Be aware however Acetal is not readily available in thin sheets (2.5, 3, 3.5mm etc) so you'll need some quality machines or jigs to thickness it to your desired measurement. I ended up getting a piece that was 50x50x110 which I thicknessed into eight 4mm slabs. From there on you'll need a fretsaws, files, sanders etc to carefully shape your pick. I'd suggest using self adhesive printer paper to attach the drawing of the pick profile to the plastic. (I can email you my CAD drawing in jpg format if you need one)

    All in all this is a very time consuming process however satisfying. Unless you have the tools already you won't save much money, but if you already have the tools and the skills you'll save a bucket-load and you'll be able to modify the picks to suit your personal needs.

    Good luck,

    Mark
  • MarkMark AustraliaNew
    Posts: 22
    Here is the profile page I print out onto self-adhesive paper.[/img]
  • MarkMark AustraliaNew
    Posts: 22
    I did a little research in the Tor-tis material and found this report. From the information here you'll get a better idea about the material and it's compound.

    It also states that the thickest they can manufacturer it is 1/8 inch, which is not really thick enough for most players. Maybe they've refined their manufacturing techniques since the article was written - it would be nice to buy the sheets in 4 or 5 mm thicknesses!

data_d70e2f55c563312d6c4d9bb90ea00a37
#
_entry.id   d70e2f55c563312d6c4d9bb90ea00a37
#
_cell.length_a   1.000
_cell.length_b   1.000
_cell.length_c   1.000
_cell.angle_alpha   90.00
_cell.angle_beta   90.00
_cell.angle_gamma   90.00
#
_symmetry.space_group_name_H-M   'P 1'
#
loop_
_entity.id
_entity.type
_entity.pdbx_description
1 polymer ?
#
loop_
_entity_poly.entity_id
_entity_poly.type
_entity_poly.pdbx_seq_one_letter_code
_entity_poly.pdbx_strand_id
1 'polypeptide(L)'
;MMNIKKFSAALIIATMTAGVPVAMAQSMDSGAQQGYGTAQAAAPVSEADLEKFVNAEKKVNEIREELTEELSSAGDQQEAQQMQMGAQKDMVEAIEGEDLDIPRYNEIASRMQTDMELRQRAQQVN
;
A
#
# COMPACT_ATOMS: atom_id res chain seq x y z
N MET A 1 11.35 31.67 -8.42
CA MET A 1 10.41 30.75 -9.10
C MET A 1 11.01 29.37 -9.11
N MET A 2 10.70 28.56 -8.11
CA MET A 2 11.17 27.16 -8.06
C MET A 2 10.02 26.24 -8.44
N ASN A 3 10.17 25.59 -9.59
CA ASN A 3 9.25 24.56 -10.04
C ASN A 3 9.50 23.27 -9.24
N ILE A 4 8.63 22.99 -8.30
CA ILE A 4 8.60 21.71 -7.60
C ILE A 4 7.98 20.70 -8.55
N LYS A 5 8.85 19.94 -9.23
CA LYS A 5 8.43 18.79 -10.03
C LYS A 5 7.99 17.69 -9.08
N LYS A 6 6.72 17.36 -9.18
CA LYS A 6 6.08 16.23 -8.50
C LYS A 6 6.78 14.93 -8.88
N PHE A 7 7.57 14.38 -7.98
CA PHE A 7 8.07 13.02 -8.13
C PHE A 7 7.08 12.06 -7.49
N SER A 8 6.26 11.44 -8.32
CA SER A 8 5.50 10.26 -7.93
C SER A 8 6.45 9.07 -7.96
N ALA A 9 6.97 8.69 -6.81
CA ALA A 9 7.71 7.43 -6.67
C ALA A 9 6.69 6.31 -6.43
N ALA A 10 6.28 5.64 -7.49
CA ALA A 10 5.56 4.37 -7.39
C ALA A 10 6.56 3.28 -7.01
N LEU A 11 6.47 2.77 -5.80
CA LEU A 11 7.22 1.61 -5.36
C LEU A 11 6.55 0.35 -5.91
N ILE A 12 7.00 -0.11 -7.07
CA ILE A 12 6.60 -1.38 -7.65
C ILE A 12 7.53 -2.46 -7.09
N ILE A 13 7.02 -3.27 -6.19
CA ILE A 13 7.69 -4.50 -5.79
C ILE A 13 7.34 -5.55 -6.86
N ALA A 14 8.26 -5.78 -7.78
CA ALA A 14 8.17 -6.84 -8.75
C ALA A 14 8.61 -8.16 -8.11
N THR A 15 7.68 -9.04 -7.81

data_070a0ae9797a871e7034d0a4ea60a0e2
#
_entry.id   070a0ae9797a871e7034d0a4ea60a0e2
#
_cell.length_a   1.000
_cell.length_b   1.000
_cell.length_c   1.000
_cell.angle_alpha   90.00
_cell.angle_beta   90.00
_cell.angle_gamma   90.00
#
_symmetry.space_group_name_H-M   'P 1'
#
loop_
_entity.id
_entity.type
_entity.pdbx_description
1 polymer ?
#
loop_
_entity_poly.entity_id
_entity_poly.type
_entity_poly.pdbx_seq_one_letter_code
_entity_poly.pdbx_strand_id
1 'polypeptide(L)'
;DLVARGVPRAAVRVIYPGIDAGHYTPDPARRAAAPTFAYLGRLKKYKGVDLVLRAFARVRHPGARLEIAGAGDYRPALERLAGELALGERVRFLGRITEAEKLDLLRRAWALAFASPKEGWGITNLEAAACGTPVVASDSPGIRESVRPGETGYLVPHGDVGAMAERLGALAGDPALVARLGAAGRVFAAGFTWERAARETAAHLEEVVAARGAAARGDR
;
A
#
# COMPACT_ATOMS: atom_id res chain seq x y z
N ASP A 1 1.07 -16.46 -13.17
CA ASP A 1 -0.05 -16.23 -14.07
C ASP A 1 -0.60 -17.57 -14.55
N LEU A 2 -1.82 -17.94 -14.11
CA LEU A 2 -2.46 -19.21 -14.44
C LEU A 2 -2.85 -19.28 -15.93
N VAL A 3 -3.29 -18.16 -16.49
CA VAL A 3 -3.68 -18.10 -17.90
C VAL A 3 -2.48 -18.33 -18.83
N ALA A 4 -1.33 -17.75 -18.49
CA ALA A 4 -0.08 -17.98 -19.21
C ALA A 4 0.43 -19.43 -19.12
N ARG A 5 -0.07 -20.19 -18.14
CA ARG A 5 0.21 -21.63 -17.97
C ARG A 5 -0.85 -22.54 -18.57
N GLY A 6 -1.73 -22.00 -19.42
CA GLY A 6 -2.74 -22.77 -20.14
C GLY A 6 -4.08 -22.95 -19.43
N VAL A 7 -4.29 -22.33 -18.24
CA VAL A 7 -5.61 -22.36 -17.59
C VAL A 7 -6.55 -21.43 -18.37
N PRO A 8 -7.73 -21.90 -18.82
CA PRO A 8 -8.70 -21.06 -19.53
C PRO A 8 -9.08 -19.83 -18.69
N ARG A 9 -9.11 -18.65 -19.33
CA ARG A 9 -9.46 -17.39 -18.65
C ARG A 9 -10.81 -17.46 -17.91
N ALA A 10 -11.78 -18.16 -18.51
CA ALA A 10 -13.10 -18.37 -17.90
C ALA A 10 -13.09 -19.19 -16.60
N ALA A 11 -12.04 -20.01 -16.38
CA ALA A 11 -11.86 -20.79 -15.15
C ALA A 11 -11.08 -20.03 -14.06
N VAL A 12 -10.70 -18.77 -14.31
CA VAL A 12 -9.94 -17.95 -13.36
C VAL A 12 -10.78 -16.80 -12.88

Cheers

    Mark
  • trumbologytrumbology San FranciscoNew
    Posts: 124
    Mark wrote:
    I did a little research in the Tor-tis material and found this report. From the information here you'll get a better idea about the material and it's compound.

    It also states that the thickest they can manufacturer it is 1/8 inch, which is not really thick enough for most players. Maybe they've refined their manufacturing techniques since the article was written - it would be nice to buy the sheets in 4 or 5 mm thicknesses!

    Mark,

    Thanks for posting all of that great information. I found it interesting, even if I expect I'll never get a chance to give pick-making a shot.